Submitted to: Meeting Abstract
Publication Type: Abstract Only
Publication Acceptance Date: April 24, 2009
Publication Date: September 12, 2009
Citation: Mcmahan, C.M. 2009. Natural Rubber from Domestic Crops. American Chemical Society (ACS) Rubber Division Meeting, Pittsburgh, PA, October 12-16, 2009. Interpretive Summary: Domestic natural rubber from agricultural sources will provide supply security for this critical raw material and reduce dependency on petroleum-based rubber in an environmentally and economically sustainable manner. Domestic rubber-producing guayule has been recently re-introduced in the U.S., but commercial acceptance been limited by lack of demonstrated technological equivalence to Hevea rubber in tire applications. The sustainability of any domestic rubber source requires engineered performance equal to or better than petroleum-based synthetics. Our hypothesis is that the unique properties of Hevea natural rubber are due to highly expressed proteins and/or lipids, manifest through nanostructural features of the polymer-protein complex. Our objectives are to identify these specific constituents and to quantify their impact on the structure and properties of rubber. That knowledge will then be applied to chemical and molecular engineering of domestically-produced biobased rubber.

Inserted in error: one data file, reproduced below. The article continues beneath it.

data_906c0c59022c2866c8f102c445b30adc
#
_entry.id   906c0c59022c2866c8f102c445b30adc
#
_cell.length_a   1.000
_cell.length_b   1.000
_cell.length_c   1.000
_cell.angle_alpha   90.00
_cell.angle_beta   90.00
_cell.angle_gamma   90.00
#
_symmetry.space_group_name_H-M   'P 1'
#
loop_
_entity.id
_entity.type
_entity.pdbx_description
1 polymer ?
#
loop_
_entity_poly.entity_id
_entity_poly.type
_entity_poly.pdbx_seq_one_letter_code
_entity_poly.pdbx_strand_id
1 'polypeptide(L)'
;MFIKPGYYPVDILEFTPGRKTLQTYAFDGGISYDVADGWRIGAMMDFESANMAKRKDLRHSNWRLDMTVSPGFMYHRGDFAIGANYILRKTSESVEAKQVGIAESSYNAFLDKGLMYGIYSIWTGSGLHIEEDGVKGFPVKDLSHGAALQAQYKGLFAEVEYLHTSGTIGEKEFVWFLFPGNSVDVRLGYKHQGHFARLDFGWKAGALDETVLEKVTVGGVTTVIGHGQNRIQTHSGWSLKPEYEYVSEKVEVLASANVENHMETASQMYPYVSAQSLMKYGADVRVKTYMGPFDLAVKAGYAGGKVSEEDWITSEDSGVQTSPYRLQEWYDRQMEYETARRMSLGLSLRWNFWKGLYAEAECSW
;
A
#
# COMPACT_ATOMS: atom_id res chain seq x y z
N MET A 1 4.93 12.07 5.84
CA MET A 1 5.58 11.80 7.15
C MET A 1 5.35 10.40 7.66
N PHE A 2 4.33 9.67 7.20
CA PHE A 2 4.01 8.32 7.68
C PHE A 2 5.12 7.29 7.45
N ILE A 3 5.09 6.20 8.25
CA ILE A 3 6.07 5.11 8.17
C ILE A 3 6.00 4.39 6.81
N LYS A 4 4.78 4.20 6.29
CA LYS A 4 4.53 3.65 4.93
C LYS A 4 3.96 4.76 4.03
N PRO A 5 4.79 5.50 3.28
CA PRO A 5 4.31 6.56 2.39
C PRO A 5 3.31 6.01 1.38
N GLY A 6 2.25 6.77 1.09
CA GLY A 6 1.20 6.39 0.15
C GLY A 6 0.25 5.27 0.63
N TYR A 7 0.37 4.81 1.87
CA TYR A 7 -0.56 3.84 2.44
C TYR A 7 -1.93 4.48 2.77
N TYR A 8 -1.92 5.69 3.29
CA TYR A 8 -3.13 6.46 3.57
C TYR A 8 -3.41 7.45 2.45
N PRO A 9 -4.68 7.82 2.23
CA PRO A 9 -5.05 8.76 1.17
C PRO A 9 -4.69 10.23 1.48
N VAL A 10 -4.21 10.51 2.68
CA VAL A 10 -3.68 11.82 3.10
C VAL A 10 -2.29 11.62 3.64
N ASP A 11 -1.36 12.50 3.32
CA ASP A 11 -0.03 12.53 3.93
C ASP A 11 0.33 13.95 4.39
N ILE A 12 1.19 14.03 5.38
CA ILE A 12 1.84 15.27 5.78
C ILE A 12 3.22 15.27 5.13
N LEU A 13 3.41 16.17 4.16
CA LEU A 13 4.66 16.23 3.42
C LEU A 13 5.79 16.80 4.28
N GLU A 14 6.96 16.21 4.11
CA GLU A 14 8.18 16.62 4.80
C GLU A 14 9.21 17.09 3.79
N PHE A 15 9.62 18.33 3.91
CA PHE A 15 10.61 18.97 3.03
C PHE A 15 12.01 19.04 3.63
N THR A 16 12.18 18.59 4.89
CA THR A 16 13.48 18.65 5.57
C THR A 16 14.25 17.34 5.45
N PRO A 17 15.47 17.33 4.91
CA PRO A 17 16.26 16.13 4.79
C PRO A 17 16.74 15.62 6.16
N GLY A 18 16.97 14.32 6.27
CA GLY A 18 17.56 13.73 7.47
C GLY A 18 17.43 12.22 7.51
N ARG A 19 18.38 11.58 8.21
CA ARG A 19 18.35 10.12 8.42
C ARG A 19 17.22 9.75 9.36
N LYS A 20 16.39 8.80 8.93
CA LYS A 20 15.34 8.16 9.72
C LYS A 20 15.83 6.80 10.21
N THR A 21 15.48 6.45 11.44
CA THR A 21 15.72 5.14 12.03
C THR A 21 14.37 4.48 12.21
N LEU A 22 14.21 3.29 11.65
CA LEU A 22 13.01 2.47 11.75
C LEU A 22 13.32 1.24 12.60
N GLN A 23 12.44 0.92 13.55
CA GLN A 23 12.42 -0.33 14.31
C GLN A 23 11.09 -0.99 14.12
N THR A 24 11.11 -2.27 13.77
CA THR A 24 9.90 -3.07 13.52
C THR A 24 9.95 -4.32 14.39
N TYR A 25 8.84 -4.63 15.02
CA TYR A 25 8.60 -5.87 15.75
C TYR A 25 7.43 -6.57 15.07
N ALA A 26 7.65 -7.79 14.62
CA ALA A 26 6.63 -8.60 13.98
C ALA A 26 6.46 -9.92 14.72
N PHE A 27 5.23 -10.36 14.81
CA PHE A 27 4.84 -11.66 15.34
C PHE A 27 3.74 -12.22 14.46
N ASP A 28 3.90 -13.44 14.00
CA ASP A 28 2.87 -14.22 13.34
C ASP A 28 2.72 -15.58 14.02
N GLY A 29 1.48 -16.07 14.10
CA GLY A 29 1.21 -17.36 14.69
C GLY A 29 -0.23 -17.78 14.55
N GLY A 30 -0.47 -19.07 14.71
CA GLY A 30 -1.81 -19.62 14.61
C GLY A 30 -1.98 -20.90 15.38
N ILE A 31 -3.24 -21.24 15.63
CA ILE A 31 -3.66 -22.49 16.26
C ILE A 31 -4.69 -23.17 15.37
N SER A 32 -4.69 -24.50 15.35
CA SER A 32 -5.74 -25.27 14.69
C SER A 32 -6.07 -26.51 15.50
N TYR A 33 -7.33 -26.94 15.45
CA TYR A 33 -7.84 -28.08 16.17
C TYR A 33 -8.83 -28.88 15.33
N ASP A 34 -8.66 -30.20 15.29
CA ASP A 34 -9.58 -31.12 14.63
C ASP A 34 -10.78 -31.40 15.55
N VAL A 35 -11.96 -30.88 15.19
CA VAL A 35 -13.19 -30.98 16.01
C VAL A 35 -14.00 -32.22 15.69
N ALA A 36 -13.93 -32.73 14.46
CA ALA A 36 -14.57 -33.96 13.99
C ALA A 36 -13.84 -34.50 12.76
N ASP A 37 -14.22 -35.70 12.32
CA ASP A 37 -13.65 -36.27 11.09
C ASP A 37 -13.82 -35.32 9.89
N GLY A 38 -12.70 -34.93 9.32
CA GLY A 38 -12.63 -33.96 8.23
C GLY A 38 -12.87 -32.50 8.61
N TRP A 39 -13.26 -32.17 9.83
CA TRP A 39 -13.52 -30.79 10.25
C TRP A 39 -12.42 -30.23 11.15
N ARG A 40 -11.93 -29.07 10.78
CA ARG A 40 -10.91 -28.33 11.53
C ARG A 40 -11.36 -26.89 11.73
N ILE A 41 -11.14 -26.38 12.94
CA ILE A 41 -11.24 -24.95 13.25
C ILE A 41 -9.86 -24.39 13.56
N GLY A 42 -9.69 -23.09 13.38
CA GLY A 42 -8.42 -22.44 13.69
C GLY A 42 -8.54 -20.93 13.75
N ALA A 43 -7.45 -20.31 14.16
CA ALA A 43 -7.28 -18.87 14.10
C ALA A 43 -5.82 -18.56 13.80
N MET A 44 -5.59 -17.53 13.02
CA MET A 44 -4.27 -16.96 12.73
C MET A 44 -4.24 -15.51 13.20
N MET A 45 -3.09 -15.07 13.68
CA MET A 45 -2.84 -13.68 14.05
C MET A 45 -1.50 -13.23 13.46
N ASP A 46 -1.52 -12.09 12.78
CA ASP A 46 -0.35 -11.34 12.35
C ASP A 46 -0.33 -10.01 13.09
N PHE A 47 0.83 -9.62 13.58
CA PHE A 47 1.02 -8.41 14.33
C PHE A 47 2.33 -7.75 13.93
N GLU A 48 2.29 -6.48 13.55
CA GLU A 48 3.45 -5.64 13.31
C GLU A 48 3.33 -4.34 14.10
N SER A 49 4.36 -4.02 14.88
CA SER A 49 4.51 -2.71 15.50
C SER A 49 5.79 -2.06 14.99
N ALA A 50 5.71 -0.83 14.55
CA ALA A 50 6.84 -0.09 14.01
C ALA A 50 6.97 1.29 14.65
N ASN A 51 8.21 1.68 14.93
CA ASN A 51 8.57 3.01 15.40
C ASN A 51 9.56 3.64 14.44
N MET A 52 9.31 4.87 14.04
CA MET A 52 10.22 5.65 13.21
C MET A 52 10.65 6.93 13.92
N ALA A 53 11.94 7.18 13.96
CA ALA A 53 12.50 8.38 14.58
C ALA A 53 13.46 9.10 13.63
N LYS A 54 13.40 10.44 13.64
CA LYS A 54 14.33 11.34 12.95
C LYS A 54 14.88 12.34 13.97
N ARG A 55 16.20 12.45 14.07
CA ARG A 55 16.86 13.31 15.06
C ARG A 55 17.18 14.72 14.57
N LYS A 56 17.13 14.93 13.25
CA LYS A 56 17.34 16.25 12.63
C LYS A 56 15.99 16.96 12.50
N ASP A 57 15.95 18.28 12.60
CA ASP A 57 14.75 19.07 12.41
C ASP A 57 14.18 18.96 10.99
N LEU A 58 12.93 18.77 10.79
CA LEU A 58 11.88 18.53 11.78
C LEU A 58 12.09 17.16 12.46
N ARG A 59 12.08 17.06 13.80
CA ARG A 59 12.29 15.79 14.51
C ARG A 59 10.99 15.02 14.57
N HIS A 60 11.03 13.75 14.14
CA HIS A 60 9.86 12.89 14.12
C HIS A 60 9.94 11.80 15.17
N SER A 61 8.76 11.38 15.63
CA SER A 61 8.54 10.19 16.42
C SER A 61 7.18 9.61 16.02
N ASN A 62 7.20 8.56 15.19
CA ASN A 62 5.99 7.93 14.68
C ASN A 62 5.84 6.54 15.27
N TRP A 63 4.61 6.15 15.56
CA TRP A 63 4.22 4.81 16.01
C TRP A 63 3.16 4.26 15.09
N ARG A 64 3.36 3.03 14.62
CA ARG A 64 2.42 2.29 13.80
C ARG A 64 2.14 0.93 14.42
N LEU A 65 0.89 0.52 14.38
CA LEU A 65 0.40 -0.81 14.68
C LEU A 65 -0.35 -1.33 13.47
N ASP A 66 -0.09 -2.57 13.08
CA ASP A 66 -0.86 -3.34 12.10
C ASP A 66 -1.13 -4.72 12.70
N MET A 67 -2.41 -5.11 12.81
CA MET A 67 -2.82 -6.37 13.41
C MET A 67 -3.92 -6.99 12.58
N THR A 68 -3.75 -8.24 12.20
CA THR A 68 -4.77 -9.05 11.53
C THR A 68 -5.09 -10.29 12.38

Technical Abstract: The United States is wholly dependent upon imports of natural rubber from tropical countries and is the world’s largest consumer of this strategic raw material. Development of domestic rubber crops will create supply security for this strategic raw material, enhance rural development, and create biobased replacement for petroleum-based polymers. These new industrial crops must deliver high quality natural rubber to the market in an economically and environmentally sustainable manner. Our study compares rubber from various candidate crops to provide a baseline for development strategies. We report the physical and chemical properties of natural rubber from alternative crops, and from Hevea brasiliensis and synthetic polyisoprene. New rubber crops like guayule and Russian dandelion produce polymers of the same stereochemistry and similar molecular weight to that of Hevea. However, rubber particles isolated from different plants show species-specific traits in their non-rubber constituents. Natural rubbers produced by different species differ primarily by their non-rubber constituents with important consequences for industrial use.